The Legal Ombudsman (LeO) has apologised to solicitors for any inconvenience caused after it abandoned plans to become a certified alternative dispute resolution (ADR) body without a full consultation.
Certification under the regulations, which implement an EU directive, will double LeO’s deadline for complaints about solicitors from six months to twelve.
However, in an announcement last week, LeO said it had decided to withdraw its application to the Legal Services Board (LSB) for certification to enable a “fuller consultation” to take place.
Guidance made clear that if solicitors had taken the initiative and already changed their client letters to refer to the new 12-month deadline, they should “revert back to the existing time limit of six months” from the date of the final response letter to the complaint.
“We are sorry if this has inconvenienced you, and we will let you know in good time when the next changes are due to be implemented”.
LeO said in an announcement in March that the new arrangements would start from 9 July 2015.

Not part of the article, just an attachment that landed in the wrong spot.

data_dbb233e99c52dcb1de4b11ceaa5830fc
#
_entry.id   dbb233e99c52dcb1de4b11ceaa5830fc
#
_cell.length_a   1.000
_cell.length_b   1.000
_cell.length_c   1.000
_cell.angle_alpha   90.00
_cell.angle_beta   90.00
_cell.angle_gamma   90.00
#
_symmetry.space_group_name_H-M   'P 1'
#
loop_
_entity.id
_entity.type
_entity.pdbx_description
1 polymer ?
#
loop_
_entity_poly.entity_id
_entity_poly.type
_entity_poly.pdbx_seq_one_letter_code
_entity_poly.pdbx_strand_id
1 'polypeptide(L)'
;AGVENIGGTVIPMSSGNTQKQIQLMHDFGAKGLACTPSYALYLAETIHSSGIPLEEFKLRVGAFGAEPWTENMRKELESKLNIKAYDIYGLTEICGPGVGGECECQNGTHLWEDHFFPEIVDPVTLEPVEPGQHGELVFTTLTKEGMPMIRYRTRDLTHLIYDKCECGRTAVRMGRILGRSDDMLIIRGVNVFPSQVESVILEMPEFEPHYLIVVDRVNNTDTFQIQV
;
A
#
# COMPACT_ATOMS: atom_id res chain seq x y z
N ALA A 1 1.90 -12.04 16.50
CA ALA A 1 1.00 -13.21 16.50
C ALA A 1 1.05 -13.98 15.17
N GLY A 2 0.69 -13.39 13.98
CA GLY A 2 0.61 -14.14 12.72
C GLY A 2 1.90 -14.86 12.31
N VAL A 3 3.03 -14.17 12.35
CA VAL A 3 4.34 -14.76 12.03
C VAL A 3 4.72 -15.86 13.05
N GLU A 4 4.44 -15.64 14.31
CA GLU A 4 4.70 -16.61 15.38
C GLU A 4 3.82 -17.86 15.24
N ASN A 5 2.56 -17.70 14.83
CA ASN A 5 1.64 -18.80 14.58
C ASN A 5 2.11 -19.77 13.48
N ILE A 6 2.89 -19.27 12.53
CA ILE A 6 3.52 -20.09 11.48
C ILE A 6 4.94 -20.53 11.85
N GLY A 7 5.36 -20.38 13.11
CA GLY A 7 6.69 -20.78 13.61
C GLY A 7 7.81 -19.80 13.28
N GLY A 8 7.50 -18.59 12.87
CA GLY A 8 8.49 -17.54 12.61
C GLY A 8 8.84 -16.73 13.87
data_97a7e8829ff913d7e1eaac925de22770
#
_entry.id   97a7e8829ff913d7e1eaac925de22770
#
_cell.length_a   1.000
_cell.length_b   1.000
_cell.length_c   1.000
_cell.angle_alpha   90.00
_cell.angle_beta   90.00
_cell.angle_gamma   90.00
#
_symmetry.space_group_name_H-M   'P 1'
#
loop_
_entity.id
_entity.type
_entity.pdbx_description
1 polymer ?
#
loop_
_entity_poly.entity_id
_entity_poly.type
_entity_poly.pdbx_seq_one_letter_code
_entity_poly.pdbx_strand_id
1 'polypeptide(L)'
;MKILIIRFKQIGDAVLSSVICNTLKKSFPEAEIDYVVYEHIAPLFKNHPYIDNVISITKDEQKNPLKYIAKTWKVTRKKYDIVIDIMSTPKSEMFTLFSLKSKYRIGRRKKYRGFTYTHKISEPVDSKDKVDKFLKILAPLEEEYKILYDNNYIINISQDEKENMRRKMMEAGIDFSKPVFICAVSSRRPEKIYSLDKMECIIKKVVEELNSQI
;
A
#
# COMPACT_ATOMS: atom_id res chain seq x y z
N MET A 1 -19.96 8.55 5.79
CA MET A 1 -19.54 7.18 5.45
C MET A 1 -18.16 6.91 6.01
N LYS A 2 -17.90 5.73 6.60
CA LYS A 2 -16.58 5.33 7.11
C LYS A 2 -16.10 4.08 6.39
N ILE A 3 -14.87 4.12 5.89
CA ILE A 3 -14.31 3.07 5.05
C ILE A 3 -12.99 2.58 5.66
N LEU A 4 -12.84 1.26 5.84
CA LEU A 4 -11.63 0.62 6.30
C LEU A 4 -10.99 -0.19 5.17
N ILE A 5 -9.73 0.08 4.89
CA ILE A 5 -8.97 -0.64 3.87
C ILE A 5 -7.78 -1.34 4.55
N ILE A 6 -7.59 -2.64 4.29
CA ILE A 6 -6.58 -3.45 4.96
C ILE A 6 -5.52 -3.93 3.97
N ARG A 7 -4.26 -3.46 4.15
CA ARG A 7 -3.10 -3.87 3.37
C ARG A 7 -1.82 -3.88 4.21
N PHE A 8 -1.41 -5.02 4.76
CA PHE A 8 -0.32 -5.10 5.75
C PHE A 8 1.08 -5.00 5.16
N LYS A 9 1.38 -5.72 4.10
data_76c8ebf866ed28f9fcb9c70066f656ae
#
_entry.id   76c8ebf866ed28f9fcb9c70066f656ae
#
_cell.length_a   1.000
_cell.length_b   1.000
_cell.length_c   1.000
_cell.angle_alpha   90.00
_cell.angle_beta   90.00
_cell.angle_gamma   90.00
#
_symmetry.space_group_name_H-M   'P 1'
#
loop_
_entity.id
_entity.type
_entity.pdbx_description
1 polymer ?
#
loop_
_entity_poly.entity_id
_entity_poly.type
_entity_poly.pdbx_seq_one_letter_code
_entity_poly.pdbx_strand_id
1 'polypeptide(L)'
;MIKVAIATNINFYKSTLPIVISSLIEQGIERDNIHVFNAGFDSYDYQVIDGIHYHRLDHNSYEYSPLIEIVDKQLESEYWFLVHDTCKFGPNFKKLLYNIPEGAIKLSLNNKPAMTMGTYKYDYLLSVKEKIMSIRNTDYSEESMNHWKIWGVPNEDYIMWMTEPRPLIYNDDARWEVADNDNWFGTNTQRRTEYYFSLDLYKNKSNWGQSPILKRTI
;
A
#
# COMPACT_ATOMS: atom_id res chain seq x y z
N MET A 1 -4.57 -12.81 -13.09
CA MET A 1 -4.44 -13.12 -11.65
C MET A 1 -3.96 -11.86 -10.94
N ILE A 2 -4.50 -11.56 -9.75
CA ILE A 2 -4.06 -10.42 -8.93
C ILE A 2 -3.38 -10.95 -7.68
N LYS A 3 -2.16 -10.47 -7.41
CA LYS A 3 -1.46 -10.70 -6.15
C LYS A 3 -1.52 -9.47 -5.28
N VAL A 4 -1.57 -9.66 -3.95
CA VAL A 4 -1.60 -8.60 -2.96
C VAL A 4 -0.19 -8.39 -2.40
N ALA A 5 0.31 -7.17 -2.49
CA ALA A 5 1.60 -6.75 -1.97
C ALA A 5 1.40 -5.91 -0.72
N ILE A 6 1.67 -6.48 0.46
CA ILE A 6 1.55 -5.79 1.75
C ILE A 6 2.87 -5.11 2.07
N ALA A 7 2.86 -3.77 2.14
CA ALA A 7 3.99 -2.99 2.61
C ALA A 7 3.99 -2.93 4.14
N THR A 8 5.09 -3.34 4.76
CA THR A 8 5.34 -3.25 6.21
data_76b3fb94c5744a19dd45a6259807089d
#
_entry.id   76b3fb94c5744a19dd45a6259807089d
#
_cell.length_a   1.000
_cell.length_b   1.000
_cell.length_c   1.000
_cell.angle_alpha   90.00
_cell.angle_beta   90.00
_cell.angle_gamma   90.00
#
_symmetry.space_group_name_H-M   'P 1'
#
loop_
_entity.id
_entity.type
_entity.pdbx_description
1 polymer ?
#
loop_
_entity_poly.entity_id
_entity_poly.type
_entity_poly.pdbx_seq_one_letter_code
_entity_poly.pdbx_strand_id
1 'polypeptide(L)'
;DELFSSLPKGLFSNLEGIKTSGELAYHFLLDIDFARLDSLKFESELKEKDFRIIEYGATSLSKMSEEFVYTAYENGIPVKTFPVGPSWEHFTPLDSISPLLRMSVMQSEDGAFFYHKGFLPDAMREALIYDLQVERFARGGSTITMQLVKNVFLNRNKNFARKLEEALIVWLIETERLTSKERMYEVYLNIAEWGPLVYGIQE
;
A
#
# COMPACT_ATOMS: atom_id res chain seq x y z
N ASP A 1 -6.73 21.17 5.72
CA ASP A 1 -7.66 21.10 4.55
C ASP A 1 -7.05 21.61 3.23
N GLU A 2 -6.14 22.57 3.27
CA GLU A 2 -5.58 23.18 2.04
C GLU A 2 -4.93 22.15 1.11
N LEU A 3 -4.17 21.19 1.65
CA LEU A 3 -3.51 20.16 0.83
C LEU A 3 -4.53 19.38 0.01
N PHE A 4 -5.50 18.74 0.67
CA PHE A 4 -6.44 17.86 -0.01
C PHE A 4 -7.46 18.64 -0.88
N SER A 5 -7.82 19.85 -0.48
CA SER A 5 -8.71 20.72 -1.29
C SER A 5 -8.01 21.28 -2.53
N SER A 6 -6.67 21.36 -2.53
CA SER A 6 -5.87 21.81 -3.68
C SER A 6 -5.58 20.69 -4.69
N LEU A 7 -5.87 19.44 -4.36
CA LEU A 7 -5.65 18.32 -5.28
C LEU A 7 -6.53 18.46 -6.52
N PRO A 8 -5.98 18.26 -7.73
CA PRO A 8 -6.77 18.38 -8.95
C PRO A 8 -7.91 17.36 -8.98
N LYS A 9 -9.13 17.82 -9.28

In a further announcement at the beginning of July, LeO said it had applied to the LSB to become certified “on the basis that all necessary changes to its scheme rules will, subject to the necessary approvals, come into force within six months of the directive’s 9 July implementation date”.
In its announcement last week, the Legal Ombudsman said its board, the Office for Legal Complaints, had taken the view that it was “in the public interest” for it to become certified.
“The Office for Legal Complaints planned to carry out a consultation limited to implementation of the changes necessary to achieve compliance but has subsequently decided that a wider consultation is merited.
“The consultation will be launched on 7 September 2015 and will be open for eight weeks. The Office for Legal Complaints will consider representations and decide how to proceed at its meeting in the week commencing 7 December 2015.”
LeO said the directive aimed to ensure that all consumers in the EU had access to an ADR scheme to seek redress for problems with goods and services, and set common standards for ADR providers.